previous next 334 images

Radiophonic Workshop Gallery

Prior to the Workshop: in Broadcasting House, around 1957, Daphne Oram employs a tape loop, watched by Frederick Bradnum.

Announcement concerning the creation of the Radiophonic Workshop in the Times, dated 24 May 1958. From a picture held by Goldsmiths College.

A portrait of Desmond Briscoe, taken in 1965. He worked with Daphne Oram from the Workshop's very beginning and became the first head of the department.

The Maida Vale studios, as seen from the north. The structure is essentially of steel, set in the ground and with an Edwardian stucco frontage. The Workshop occupied several rooms at the front, to the left of the entrance, as well as others in the centre of the building.

An outside view of the Maida Vale stuidos in the early seventies. Originally a roller-skating rink, it was later adapted by the BBC as a studio complex.

The corridor in Maida Vale. Each studio had a blue light to indicate the area was powered, as well as a red light to warn that a recording was in progress. These lights can be seen by the doors on the left-hand side of this picture.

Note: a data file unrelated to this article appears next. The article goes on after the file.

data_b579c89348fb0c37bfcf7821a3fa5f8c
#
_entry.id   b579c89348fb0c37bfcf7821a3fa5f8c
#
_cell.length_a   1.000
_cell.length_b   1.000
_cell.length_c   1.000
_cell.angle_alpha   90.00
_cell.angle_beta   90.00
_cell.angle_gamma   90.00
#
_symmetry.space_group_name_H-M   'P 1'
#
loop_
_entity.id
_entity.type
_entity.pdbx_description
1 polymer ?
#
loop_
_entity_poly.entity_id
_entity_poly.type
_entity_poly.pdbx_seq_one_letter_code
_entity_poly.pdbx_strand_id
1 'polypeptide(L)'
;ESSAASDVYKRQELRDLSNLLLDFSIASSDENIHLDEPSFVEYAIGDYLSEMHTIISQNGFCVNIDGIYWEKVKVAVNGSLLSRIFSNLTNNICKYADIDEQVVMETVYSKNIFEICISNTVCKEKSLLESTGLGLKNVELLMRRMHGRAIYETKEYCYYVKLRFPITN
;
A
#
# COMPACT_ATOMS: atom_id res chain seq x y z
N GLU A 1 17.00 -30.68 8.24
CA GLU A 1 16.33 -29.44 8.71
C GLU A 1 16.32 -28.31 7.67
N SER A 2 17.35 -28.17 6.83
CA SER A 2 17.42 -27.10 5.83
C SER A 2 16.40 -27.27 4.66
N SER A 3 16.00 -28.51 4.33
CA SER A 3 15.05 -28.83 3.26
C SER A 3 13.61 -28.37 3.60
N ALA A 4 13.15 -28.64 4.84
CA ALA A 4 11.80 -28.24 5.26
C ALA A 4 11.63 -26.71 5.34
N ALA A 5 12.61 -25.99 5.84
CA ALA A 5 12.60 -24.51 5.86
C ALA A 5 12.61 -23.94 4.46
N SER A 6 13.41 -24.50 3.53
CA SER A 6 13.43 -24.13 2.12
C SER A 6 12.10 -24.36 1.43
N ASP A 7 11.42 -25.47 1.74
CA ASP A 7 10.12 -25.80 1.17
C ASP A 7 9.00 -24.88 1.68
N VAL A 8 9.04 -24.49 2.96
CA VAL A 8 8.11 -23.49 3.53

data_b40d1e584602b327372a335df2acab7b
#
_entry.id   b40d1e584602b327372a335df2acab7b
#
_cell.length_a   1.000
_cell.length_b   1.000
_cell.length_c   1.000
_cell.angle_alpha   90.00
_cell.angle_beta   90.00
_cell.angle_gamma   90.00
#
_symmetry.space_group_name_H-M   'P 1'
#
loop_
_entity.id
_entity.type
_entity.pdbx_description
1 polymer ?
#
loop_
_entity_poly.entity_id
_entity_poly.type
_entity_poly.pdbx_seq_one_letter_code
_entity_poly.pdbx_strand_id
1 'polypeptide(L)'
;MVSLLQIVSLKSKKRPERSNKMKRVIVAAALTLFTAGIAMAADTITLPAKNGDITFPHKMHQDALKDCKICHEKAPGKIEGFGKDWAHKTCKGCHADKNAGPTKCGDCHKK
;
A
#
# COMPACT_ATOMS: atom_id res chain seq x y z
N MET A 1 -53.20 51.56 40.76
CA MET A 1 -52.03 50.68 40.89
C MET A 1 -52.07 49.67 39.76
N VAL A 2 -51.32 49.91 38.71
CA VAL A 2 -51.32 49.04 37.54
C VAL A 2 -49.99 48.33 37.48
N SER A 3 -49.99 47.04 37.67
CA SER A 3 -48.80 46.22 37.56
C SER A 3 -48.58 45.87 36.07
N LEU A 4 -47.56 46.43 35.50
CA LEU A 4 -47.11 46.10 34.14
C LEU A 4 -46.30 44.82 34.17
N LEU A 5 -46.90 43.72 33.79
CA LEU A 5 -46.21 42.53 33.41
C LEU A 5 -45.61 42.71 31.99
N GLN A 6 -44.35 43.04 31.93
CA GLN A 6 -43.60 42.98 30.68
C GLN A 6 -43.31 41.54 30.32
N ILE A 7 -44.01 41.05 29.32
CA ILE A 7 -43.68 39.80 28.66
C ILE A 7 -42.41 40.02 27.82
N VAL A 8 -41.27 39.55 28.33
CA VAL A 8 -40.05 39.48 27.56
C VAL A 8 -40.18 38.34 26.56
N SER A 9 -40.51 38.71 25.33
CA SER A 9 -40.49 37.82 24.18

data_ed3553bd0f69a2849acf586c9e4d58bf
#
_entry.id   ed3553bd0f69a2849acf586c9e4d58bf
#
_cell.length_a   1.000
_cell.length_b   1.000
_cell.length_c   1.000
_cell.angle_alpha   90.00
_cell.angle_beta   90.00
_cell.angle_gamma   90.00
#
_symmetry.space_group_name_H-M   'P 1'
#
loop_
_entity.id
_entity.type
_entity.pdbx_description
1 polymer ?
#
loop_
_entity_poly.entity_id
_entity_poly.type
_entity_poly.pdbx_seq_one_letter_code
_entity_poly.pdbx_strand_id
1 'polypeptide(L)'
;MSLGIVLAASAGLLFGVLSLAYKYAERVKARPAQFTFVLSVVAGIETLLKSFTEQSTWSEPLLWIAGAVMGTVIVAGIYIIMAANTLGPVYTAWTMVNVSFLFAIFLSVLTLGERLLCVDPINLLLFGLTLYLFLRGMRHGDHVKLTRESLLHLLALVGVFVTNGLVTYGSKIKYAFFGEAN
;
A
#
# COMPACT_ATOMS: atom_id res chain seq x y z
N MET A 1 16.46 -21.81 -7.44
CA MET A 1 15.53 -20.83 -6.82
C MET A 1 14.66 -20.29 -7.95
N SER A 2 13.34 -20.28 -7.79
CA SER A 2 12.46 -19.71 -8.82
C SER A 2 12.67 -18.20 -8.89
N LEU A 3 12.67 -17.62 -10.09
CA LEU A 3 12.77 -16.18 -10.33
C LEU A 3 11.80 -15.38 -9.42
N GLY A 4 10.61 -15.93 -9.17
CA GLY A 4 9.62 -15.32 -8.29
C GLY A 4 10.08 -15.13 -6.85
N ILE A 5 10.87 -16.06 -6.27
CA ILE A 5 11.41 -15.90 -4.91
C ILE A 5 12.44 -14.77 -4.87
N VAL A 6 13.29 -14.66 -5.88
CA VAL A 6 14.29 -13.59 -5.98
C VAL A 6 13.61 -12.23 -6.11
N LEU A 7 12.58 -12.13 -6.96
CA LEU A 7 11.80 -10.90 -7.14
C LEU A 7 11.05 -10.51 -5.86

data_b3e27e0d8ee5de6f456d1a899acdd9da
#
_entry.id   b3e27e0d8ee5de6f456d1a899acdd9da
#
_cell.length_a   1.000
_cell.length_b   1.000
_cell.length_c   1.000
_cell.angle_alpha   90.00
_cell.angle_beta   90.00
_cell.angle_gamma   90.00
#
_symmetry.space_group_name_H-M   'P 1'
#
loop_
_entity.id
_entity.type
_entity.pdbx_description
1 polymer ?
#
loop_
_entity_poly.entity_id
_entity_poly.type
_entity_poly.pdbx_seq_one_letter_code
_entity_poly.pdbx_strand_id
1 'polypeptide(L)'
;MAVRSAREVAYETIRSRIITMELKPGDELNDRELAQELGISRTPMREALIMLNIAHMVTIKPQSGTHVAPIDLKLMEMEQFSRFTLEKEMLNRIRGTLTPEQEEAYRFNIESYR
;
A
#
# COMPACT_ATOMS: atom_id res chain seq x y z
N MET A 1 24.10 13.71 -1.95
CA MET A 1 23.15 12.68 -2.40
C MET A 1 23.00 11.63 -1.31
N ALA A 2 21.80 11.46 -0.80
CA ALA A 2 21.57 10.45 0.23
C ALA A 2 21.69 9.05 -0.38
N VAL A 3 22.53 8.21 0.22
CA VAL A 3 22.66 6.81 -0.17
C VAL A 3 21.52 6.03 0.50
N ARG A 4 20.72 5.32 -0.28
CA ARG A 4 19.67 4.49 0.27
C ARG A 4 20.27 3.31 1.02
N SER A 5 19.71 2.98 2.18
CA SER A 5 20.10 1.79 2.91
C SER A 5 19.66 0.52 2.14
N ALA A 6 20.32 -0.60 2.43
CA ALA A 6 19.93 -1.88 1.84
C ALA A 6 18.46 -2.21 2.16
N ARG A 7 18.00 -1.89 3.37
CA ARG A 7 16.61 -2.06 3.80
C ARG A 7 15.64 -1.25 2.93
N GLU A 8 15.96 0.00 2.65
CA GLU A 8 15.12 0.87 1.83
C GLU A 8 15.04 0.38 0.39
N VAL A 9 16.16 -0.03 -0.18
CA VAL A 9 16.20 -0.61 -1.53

An early picture, taken on the 13th of May, 1958, looking through the window of Room 15 towards Rooms 13 and 14. The room on this side is the recording area, complete with microphone and actor. In the distance there's Desmond Briscoe with a tape loop, with a Motosacoche tape machine beyond him, 'Dickie' Bird the engineer, preparing to record the next sequence, and producer Donald McWhinnie, in charge, standing in front of a Ferrograph recorder. Daphne Oram is at the controls of the 'Albert Hall' mixer, on top of which there are a pair of Programme Effects Units (PEUs), which were very effectve top-cut/bottom-cut equalisers. Note the flowers on the loudspeaker.

Donald McWhinnie listens to a montage of electronic effects as Desmond Briscoe operates filter units, along with the wobbulator controlled by Daphne Oram. Artificial reverberation is being added by Richard Bird, who's adjusting the reverberation time.

Rooms 13 and 14 in 1961, with a pair of monstrous Motosacoche machines. The equipment in the bay to the left provided reverberation, whilst the tape recorder to the extreme right is an early Ferrograph.

Rooms 13 and 14, also known as Workshop 1, looking south towards the small studio in Room 15, which is behind the window to the right of centre. A Ferrograph tape machine and the Philips recorders in their trolleys can be seen in the distance on the left.

An early view looking north through Rooms 14 and 13 in May 1958, with work being overseen by Donald McWhinnie, who's making notes on his script. Daphne Oram is cueing up a disc on one of the turntables on a BBC TD/7 gramophone; note the parallel-tracking arms. To the right, Desmond Briscoe is editing a tape on a Ferrograph recorder, alongside 'Dickie' Bird, who's resetting a cue on a tape of prepared sounds. The equipment bays on the left remained in use until the late seventies. The turntables in the foreground don't appear to be a standard BBC variety.